It is very healthy to accept the fact that you may make mistakes and to keep going when they occur.  I finally learned to do just that a few years ago, and it is golden.

    But I’ve never thought of it in the bigger picture.  You are perfectly (pun intended) right.  This acceptance of mistakes is a very healthy take on life.  Kudos to you!

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  • August 4, 2009 at 4:22 pm
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    Thank you so much for posting this. I have a piano exam next week and this is just what i needed to inspire/motivate me after having a major crisis. I guess i’ve just forgotten how to have fun with it which makes piano playing so stressful for me right now. 

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  • August 4, 2009 at 3:50 pm
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    I broke away from the piano years ago. Although, I continued playing my clarinet for 8 years in school.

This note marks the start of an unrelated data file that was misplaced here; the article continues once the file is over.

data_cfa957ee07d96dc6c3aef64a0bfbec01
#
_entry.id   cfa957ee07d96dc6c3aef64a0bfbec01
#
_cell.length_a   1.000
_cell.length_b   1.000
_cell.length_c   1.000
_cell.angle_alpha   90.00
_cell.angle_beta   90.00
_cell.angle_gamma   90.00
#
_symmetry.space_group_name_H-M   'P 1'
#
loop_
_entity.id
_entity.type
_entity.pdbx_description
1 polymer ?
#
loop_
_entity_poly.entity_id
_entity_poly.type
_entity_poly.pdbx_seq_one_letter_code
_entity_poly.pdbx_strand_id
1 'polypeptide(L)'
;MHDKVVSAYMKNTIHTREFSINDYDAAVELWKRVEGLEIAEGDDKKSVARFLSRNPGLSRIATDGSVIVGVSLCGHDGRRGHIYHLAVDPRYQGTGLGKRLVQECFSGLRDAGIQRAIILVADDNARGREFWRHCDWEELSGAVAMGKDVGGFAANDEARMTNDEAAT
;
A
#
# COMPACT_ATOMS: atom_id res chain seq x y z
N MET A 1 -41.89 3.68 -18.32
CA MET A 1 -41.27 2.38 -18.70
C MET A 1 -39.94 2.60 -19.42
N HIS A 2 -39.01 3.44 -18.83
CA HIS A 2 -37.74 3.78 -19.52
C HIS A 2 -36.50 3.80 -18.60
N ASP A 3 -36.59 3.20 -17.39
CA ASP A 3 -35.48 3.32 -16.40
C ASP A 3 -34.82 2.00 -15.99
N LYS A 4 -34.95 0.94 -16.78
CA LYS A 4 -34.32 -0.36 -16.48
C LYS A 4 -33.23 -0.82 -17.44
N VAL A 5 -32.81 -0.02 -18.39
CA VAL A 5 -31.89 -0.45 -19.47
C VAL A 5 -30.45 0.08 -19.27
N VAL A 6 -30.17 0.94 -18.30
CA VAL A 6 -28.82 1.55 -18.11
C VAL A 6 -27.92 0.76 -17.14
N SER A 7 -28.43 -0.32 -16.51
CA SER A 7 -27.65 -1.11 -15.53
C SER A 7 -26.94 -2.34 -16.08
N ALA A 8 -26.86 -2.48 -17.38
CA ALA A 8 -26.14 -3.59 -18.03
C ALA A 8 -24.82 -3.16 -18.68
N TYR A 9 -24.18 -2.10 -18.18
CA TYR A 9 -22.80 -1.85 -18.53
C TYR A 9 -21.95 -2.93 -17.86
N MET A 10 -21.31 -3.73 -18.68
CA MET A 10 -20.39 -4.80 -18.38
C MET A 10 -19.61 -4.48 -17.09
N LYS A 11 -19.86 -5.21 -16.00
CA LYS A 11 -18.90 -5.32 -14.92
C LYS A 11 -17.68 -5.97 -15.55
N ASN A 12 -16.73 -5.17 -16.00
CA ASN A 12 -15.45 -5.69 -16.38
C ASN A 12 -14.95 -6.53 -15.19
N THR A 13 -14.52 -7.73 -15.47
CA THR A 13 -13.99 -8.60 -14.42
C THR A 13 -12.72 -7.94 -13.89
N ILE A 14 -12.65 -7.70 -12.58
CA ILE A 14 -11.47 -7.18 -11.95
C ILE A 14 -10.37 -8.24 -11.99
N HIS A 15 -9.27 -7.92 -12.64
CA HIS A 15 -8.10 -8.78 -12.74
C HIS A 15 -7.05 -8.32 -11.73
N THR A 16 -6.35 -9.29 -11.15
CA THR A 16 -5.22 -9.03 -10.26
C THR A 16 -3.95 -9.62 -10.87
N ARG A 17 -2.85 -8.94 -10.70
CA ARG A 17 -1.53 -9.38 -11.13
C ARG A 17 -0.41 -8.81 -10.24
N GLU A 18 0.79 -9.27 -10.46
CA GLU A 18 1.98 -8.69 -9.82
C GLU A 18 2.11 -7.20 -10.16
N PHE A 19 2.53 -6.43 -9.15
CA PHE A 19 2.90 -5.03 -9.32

I always wanted to play without mistakes. But, I’ve learn over time that as long as I’m having fun and let my emotions pour into the keys, its okay to make a few mistakes especially if you’re nervous at the recital.

    Have fun with it!

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  • August 4, 2009 at 2:42 pm
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    I’m not so great at playing well.  I’ve been playing for 18 years, ended up majoring in music ed, focus on piano.  Anyway, my piano teacher keeps reminding me to play more than just the notes on the page. She says something along the lines of “Your audience does not want to listen to you play the black and white on the page perfectly.  They would rather listen to you play MUSICALLY with emotion, even with mistakes.”